Top 10 Causes Of Seeing Menstrual Period Twice A Month

period twice a month

The most common reason for seeing menstrual period twice a month occurs when a normal period begins on the first or second day of the month, and then another arrives at the very end. Typically, a normal cycle is composed of twenty eight days. because the normal cycle length (from the first day of one to the first day of the next) ranges from 23 to 35 days, this can allow two perfectly normal periods to arrive in the same calendar month.

Most of the time, however, when women talk about having two periods in a month, they are not referring to this circumstance. Often they mean they are starting a period every two weeks or so — certainly less than the 23-day interval that is considered within the normal range.

Anything that can disrupt the delicate hormonal balance that produces ovulation can lead to either skipped periods or periods that come too often. Hormonal imbalance as a cause of frequent periods is often seen as a woman nears menopause. Thyroid dysfunction may also be a factor.

Other Top reasons for seeing your menstrual period twice a month include:

1. Stress: Frequently stress can do this, or simply having a cycle where you don’t release an egg and ovulate – this will throw your regular cycle completely off for a month or two. As long as you have o pain or excessive bleeding, it’s okay to wait and see what happens the next month.

2. Dramatic weight loss or gain: This changes the hormones in the body and these are responsible for directing when the period will start.

3. Birth Control Pills: It can take several months for your body to get used to the dose of hormones birth control pills deliver.

4. Uterine Fibroids: In rarer cases, persistently heavy periods every two weeks are caused by benign uterine abnormalities, such as endometriosis or uterine fibroids. In extreme cases, the bleeding may be related to certain types of cancer. In such cases, it’s best to check with a physician.

5. Illness and/or medications: Some medications can affect your cycle. Talk to your doctor about altering or stopping your medication if you think this is happening.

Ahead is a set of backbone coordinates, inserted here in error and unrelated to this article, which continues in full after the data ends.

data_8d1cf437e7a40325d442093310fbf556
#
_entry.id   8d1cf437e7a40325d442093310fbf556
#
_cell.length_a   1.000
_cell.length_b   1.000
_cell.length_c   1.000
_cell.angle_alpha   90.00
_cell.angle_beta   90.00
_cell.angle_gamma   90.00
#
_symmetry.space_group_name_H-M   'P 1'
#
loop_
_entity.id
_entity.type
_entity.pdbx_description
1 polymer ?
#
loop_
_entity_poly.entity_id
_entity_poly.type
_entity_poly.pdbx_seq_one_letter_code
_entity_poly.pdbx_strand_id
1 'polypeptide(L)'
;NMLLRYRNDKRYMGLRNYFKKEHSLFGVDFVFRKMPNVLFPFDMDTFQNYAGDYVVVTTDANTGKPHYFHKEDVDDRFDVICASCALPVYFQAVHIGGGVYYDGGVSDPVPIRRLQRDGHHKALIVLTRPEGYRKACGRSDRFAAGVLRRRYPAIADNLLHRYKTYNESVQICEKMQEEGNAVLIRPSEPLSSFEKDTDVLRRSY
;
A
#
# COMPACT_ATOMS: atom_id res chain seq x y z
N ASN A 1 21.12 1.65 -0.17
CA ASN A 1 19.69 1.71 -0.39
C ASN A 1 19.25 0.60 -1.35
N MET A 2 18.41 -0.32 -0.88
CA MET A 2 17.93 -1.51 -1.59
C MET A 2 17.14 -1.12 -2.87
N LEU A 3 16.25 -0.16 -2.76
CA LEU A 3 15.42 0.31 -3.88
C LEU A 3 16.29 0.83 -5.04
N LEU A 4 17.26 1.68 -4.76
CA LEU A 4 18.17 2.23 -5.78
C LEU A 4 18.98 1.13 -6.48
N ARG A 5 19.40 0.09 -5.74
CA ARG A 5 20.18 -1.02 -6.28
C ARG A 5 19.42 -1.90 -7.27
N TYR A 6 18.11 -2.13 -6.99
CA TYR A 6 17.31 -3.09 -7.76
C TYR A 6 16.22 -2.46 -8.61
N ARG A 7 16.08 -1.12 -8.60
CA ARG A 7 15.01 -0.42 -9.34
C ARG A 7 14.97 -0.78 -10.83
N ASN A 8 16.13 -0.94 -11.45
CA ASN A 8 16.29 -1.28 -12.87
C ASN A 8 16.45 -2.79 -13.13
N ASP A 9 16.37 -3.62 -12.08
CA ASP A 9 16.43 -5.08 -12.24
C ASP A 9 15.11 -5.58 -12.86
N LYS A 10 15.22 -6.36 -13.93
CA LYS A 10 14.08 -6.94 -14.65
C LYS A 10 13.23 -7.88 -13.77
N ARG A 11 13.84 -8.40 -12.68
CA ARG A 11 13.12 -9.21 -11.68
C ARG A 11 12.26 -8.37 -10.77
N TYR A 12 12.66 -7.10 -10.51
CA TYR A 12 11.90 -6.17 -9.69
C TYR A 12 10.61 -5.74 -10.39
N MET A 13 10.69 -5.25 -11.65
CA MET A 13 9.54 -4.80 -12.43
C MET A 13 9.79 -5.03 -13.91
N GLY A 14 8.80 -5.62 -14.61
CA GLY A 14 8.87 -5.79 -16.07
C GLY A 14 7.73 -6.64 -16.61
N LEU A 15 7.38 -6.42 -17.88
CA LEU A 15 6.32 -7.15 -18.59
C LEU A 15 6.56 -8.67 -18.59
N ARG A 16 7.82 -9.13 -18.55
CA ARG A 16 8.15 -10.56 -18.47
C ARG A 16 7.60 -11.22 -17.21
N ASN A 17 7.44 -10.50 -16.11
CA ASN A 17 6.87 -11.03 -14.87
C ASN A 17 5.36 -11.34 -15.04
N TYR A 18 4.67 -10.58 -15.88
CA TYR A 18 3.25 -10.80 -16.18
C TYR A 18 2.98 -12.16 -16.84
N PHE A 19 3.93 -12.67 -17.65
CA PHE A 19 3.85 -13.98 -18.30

6. Pregnancy: When pregnant, the female body produces different levels of hormones that causes menstruation to stop. In some cases, however, women will experience lighter-than-normal flows or late periods before menstruation ends altogether. If there’s a chance you may be pregnant, speak with your doctor.

7. Onset of menopause: In women aged 45 and over, having periods every two weeks can be a sign that you are about to go through menopause. It can be a sign of ovulation beginning to shut down.

8. Drinking Too Much Alcohol: The liver helps regulate a woman’s menstrual cycle by metabolizing estrogen and progesterone. Excessive drinking can cause damage to the liver and may interfere with how well it metabolizes both period-normalizing hormones.

Depending on the cause of your irregular period, there may or may not be much you can do about it. Speak to your doctor about the symptoms you’ve been having and how irregular your periods have been.

If your periods are coming less than 23 days apart (counted from the beginning of one to the beginning of the next), then you should see your gynecologist. A biopsy may be necessary to rule out an abnormal thickening of the uterine lining. Blood tests may be done to assess hormone levels. Most of the time the reason for frequent bleeding is benign, but occasionally the problem can be more serious; for this reason, and because excess bleeding can lead to anemia, too-frequent periods must be investigated.

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